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May 2023 (Volume 75, Number 1)

Monthly Review Volume 75, Number 1 (May 2023)

Most of the analysis in Monthly Review on the U.S. role in the Ukraine War thus far has focused on the enlargement of NATO (including the U.S./NATO commitment to bring Ukraine into the military alliance), the role of the White House in directing the 2014 Euromaidan coup, and the military and economic aid offered by Washington to Kiev in the eight-year civil war between Kiev and Donbass. It was these events, along with the continual crossing of Moscow’s red lines, that provoked the February 2022 Russian military intervention, turning Ukraine into the site of a full-scale proxy war. We have also examined the growing threat of a global thermonuclear exchange arising in this context, threatening the existence of all of humanity. (On these various aspects of the Ukraine War, plus the increasing U.S. enmity toward China, see John Bellamy Foster, John Ross, and Deborah Veneziale, Washington’s New Cold War: A Socialist Perspective [Monthly Review Press, 2023]).

However, one area that has received much less attention in our analysis is the U.S. goal of using the Ukraine War as a pretext for destroying the Nord Stream natural-gas pipelines running directly from Russia to Germany, viewed by Washington as a direct threat to U.S. power in Europe. The United States fought the building of the Nord Stream in its various stages, declaring again and again that the pipelines would be prevented from operating, one way or another. Nevertheless, the pipelines were built over U.S. objections, with Nord Stream 1 initiated in 2011 and Nord Stream 2 in 2021. Given all of this, it was not entirely surprising that in September 2022, in the midst of the Ukraine War, the Nord Stream pipelines were blown up covertly by the United States with the help of Norway—verified in recent reports by the Pulitzer Prize-winning journalist Seymour Hersh (most famous for his reporting on the My Lai Massacre during the Vietnam War). Moreover, we now know that Washington set up its plans to blow up the Nord Stream even before the 2022 Russian intervention in Ukraine. In the face of this U.S. action, European governments have responded with a deafening silence (Seymour M. Hersh, “How America Took Out the Nord Stream Pipeline,” Substack, February 8, 2023,

In order to get a historical sense of the geopolitical developments that led to the U.S. sabotage of the Nord Stream pipelines, it is useful to look at the analysis of the late Immanuel Wallerstein, the leading figure in the development of world-systems theory from the 1970s until his death in 2019 and a frequent contributor to Monthly Review. Beginning in the 1980s, Wallerstein introduced the thesis that a Paris-Berlin-Moscow geopolitical bloc was virtually inevitable at some stage, threatening U.S. economic, political, and military hegemony within the world system. Decades later, in an article titled, “The Paris-Berlin-Moscow Axis Back Again,” on November 15, 2011, he saw this as finally coming into being, with the construction of the Nord Stream 1 pipeline from Russia to Germany. The Nord Stream was a cooperative venture of Russia’s gas exporter, Gazprom, which owned 51 percent, plus two German companies that owned 31 percent, while 9 percent each was owned by French and Dutch corporations. Wallerstein noted in 2011 that “Both East-Central Europe and the United States are discovering [via the Nord Stream pipeline] that the scheme to prevent the creation of a Paris-Berlin-Moscow axis is not viable.… This is most difficult for Ukraine, which is torn apart by these developments. And the United States? What in fact can they do about it?” (Immanuel Wallerstein, “The Paris-Berlin-Moscow Axis Back Again,” November 15, 2011,; Immanuel Wallerstein, “U.S. Weakness and the Struggle for Hegemony,” Monthly Review 55, no. 3 [July–August 2003]: 27).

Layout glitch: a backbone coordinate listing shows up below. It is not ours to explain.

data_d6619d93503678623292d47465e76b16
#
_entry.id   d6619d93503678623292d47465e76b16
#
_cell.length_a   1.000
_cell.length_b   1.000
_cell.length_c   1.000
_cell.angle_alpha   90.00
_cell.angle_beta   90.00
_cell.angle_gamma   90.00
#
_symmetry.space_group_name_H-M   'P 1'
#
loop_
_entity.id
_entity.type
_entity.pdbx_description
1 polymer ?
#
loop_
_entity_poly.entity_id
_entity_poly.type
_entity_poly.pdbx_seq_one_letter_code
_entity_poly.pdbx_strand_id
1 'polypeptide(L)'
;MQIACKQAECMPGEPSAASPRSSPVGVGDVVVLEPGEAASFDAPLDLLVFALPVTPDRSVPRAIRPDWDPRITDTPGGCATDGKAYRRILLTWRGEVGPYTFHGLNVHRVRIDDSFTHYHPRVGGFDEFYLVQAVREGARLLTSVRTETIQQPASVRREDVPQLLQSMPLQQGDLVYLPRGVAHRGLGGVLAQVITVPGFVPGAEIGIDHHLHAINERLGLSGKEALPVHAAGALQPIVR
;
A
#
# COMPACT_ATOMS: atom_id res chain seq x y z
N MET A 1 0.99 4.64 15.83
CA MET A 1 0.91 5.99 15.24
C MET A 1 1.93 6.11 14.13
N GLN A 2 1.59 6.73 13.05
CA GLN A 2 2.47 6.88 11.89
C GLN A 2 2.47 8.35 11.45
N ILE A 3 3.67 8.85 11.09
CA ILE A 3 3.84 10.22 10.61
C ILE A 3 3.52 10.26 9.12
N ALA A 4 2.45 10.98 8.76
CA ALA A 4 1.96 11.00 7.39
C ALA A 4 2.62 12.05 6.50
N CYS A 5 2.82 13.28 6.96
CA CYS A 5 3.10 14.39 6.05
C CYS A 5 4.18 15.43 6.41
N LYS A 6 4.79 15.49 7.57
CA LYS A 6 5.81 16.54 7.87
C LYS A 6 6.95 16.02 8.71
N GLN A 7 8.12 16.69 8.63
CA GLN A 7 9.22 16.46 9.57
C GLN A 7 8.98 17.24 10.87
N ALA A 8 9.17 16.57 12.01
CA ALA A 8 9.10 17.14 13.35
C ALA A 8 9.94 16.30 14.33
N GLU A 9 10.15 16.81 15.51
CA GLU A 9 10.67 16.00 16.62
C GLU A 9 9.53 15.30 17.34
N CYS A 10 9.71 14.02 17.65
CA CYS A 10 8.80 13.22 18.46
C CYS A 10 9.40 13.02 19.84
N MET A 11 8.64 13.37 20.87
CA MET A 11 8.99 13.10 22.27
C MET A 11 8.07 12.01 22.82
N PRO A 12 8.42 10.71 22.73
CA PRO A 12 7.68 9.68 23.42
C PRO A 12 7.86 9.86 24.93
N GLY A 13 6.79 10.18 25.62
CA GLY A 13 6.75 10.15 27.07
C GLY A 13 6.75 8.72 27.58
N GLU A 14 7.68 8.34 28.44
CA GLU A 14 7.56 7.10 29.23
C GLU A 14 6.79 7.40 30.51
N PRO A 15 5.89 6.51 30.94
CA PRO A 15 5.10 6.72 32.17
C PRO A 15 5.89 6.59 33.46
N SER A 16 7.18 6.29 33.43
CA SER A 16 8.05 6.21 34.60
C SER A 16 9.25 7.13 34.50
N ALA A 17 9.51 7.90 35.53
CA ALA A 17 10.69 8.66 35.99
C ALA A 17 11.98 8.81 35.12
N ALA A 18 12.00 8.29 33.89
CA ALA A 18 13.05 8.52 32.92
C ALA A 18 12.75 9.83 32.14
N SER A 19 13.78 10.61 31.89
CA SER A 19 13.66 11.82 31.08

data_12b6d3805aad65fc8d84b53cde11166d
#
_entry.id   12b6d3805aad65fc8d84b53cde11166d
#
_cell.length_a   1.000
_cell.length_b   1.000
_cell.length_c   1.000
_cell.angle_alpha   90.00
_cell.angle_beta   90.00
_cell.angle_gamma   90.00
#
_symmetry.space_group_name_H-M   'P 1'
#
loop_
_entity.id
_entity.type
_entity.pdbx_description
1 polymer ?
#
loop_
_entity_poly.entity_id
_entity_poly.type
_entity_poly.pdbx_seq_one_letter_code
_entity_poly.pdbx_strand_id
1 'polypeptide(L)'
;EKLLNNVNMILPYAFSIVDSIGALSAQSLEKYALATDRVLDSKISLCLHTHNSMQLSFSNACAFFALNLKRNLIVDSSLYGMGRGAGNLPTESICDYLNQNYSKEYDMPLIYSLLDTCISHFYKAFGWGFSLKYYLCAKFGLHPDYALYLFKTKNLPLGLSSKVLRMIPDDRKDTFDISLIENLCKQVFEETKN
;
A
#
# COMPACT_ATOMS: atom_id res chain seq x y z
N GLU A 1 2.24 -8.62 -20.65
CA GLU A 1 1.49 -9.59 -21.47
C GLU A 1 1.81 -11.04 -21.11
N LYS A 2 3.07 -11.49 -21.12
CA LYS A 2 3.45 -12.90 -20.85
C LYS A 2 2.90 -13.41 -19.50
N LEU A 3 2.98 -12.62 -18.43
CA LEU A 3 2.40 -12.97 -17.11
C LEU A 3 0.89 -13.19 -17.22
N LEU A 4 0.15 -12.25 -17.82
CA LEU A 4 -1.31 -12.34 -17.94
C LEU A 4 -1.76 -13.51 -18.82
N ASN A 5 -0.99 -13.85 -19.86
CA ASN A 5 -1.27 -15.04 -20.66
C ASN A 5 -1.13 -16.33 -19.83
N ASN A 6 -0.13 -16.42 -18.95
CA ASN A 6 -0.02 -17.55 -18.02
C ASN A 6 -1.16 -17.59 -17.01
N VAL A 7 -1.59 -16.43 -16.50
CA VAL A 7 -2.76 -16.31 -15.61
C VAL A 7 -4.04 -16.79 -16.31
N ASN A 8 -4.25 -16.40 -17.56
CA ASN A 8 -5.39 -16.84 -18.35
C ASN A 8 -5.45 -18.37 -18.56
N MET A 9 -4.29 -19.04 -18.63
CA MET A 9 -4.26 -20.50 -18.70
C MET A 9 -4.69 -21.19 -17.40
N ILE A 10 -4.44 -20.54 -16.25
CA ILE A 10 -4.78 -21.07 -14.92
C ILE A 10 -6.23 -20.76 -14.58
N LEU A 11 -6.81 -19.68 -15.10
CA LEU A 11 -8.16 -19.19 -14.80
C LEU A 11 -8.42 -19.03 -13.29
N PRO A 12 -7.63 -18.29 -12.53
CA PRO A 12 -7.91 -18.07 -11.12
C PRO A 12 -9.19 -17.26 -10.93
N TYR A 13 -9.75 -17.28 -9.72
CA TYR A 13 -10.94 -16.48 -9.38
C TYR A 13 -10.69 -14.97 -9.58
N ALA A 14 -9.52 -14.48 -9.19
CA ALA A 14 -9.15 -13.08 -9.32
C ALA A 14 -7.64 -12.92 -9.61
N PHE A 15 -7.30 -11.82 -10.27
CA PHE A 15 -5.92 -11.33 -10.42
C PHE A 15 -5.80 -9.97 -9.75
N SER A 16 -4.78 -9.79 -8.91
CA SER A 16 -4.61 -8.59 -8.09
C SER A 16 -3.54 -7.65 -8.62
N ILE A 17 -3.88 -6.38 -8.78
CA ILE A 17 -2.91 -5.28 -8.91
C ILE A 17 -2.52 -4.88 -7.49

Three years later, on February 15, 2014, in the midst of the Washington-directed color revolution/coup, Wallerstein pointed out that “Ukraine has been suffering a profound internal schism for some time now, one that is threatening to become one of those ugly civil wars that are occurring in more and more countries. The boundaries of present-day Ukraine include an east-west cleavage that is linguistic, religious, economic, and cultural, each side being close to 50 percent of the total.” Focusing on the role at the time of the U.S. neoconservative Victoria Nuland, then Assistant Secretary of State for European and Eurasian Affairs, who was the stage manager of the coup, Wallerstein wrote: “Ukraine is merely a convenient excuse or proxy for a larger geopolitical division that has nothing whatsoever to do with its internal schism. What haunts the Nulands of this world is not a putative ‘absorption’ of Ukraine by Russia—an eventuality with which she could live. What haunts her and those who share her views is a geopolitical alliance of Germany/France and Russia.” (Immanuel Wallerstein, “The Geopolitics of Ukraine’s Schism,” February 15, 2014,

If Wallerstein can be faulted somewhat for downplaying the full significance of the internal schism in Ukraine as part of Washington’s plans to initiate a proxy war with Russia while exaggerating the White House’s immediate concerns over the Paris-Berlin-Moscow connection, there is no doubt that the United States was engaged all along in a two-front war not only against Russia, but also against Germany (its putative ally), which, without the Nord Stream pipelines, is now reduced to dependency on U.S. rather than Russian natural gas. The U.S. sabotage of the entire Nord Stream pipeline system was designed to sever permanently this vital economic connection between Germany and Russia, putting the United States into the energy driver’s seat with respect to Europe. It is clear that there can be no rebuilding of the Nord Stream pipelines, given Washington’s decision to employ its military force to destroy them in violation of international law, directed even against its NATO allies.